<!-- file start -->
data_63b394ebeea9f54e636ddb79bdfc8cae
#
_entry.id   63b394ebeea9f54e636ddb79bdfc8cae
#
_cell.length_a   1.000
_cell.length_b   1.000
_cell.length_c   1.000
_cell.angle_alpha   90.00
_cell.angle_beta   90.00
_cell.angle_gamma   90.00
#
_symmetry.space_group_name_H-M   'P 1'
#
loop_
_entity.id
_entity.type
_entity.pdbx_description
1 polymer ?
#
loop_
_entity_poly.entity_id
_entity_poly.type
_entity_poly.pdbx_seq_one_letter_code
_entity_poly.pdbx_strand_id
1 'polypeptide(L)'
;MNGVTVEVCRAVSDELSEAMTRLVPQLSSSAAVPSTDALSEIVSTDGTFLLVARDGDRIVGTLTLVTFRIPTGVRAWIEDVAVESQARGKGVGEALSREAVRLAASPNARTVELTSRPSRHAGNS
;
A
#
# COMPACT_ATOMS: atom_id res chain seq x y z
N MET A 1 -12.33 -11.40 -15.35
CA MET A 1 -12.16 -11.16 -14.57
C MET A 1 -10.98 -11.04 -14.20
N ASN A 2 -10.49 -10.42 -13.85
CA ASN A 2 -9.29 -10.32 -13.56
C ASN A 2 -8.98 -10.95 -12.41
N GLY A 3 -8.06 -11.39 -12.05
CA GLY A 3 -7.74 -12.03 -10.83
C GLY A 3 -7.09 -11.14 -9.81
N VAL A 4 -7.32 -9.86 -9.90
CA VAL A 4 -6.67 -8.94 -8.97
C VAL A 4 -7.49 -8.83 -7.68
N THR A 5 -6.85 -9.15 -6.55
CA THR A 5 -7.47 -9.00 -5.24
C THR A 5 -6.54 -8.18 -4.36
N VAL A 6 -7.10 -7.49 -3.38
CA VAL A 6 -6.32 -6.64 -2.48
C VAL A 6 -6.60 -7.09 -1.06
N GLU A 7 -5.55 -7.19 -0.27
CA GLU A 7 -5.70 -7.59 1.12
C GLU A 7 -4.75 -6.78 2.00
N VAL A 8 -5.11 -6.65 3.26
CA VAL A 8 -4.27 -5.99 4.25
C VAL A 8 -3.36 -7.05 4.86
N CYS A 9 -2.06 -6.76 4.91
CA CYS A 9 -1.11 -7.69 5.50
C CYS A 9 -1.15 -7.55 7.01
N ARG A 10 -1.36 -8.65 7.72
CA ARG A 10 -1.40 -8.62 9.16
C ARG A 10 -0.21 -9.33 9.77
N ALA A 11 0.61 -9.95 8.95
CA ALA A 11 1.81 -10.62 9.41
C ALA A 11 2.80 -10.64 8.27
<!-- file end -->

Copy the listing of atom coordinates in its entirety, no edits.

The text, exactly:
data_63b394ebeea9f54e636ddb79bdfc8cae
#
_entry.id   63b394ebeea9f54e636ddb79bdfc8cae
#
_cell.length_a   1.000
_cell.length_b   1.000
_cell.length_c   1.000
_cell.angle_alpha   90.00
_cell.angle_beta   90.00
_cell.angle_gamma   90.00
#
_symmetry.space_group_name_H-M   'P 1'
#
loop_
_entity.id
_entity.type
_entity.pdbx_description
1 polymer ?
#
loop_
_entity_poly.entity_id
_entity_poly.type
_entity_poly.pdbx_seq_one_letter_code
_entity_poly.pdbx_strand_id
1 'polypeptide(L)'
;MNGVTVEVCRAVSDELSEAMTRLVPQLSSSAAVPSTDALSEIVSTDGTFLLVARDGDRIVGTLTLVTFRIPTGVRAWIEDVAVESQARGKGVGEALSREAVRLAASPNARTVELTSRPSRHAGNS
;
A
#
# COMPACT_ATOMS: atom_id res chain seq x y z
N MET A 1 -12.33 -11.40 -15.35
CA MET A 1 -12.16 -11.16 -14.57
C MET A 1 -10.98 -11.04 -14.20
N ASN A 2 -10.49 -10.42 -13.85
CA ASN A 2 -9.29 -10.32 -13.56
C ASN A 2 -8.98 -10.95 -12.41
N GLY A 3 -8.06 -11.39 -12.05
CA GLY A 3 -7.74 -12.03 -10.83
C GLY A 3 -7.09 -11.14 -9.81
N VAL A 4 -7.32 -9.86 -9.90
CA VAL A 4 -6.67 -8.94 -8.97
C VAL A 4 -7.49 -8.83 -7.68
N THR A 5 -6.85 -9.15 -6.55
CA THR A 5 -7.47 -9.00 -5.24
C THR A 5 -6.54 -8.18 -4.36
N VAL A 6 -7.10 -7.49 -3.38
CA VAL A 6 -6.32 -6.64 -2.48
C VAL A 6 -6.60 -7.09 -1.06
N GLU A 7 -5.55 -7.19 -0.27
CA GLU A 7 -5.70 -7.59 1.12
C GLU A 7 -4.75 -6.78 2.00
N VAL A 8 -5.11 -6.65 3.26
CA VAL A 8 -4.27 -5.99 4.25
C VAL A 8 -3.36 -7.05 4.86
N CYS A 9 -2.06 -6.76 4.91
CA CYS A 9 -1.11 -7.69 5.50
C CYS A 9 -1.15 -7.55 7.01
N ARG A 10 -1.36 -8.65 7.72
CA ARG A 10 -1.40 -8.62 9.16
C ARG A 10 -0.21 -9.33 9.77
N ALA A 11 0.61 -9.95 8.95
CA ALA A 11 1.81 -10.62 9.41
C ALA A 11 2.80 -10.64 8.27